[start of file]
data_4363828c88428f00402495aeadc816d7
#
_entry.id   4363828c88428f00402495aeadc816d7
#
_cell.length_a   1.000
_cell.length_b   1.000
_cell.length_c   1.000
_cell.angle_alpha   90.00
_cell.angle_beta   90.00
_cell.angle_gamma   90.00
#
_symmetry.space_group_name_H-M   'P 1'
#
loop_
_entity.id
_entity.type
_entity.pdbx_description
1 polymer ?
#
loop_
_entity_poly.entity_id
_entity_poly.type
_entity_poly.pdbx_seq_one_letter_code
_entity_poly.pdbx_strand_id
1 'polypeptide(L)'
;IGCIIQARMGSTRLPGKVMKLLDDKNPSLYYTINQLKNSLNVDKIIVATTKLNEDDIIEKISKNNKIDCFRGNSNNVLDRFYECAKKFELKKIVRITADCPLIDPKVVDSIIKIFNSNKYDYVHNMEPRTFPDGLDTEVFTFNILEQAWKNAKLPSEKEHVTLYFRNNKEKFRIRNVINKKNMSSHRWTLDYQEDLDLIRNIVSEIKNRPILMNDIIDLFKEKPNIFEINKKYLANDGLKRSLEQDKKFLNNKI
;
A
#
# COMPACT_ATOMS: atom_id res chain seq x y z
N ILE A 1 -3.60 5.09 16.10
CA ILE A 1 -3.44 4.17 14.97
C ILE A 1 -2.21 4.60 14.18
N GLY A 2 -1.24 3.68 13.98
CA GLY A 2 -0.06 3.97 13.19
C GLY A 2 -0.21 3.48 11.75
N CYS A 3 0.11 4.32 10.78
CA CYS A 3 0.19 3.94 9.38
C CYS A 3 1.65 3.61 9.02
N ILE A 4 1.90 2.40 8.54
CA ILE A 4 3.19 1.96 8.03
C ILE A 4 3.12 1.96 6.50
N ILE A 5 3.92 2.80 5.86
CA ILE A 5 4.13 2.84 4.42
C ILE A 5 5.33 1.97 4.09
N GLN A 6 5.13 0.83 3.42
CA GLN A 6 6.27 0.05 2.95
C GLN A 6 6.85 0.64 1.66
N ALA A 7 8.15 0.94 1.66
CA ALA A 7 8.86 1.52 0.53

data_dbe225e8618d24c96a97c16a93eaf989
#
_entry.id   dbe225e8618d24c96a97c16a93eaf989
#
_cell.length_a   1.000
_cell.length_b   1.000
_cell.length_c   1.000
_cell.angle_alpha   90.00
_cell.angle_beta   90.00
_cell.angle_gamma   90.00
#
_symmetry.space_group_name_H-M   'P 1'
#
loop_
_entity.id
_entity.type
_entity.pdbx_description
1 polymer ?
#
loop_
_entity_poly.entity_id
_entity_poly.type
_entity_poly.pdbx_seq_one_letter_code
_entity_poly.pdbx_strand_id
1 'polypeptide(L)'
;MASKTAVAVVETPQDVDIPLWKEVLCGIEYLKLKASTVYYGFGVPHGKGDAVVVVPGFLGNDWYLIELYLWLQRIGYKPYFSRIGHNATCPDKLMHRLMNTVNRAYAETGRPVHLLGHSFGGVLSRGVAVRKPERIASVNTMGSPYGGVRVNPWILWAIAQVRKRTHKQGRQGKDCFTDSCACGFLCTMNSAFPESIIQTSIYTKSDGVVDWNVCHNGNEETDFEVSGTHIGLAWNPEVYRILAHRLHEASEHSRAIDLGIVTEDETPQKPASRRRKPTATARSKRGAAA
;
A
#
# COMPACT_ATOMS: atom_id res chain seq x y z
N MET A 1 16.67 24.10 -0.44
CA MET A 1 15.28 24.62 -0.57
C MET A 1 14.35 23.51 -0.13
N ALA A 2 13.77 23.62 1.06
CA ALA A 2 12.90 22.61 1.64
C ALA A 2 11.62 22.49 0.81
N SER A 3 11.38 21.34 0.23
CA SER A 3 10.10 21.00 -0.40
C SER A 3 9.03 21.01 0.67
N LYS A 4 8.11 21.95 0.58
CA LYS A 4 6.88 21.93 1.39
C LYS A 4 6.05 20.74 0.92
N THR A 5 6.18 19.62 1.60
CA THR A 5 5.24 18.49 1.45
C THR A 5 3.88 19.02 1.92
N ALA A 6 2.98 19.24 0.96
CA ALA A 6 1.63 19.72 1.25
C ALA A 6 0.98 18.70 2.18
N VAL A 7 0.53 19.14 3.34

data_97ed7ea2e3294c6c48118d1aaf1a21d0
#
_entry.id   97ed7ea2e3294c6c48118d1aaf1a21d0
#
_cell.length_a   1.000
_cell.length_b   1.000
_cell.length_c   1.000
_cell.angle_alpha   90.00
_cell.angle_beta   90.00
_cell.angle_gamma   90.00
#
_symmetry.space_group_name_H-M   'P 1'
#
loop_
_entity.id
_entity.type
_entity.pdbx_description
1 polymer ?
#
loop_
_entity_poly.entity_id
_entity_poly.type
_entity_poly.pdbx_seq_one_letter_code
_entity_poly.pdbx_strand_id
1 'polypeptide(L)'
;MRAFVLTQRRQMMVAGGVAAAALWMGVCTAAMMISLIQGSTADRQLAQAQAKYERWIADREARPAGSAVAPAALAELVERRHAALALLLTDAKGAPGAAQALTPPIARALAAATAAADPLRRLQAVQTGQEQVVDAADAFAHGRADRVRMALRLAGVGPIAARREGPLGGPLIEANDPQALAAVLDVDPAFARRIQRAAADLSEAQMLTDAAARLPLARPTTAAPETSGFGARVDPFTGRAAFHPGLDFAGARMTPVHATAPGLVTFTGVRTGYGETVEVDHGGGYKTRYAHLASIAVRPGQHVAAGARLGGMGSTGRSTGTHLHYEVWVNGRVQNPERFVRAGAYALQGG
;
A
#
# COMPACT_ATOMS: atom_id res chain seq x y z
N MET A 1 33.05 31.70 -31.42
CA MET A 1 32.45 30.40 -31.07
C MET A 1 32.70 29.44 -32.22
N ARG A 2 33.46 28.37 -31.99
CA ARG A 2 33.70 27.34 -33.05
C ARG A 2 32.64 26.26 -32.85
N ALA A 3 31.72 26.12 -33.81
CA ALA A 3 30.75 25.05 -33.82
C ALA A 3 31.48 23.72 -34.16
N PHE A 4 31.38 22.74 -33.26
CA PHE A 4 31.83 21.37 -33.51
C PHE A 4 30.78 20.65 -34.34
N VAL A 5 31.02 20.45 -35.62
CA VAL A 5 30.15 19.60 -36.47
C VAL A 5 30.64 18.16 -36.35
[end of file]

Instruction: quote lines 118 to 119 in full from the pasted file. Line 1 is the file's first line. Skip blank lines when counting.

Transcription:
#
loop_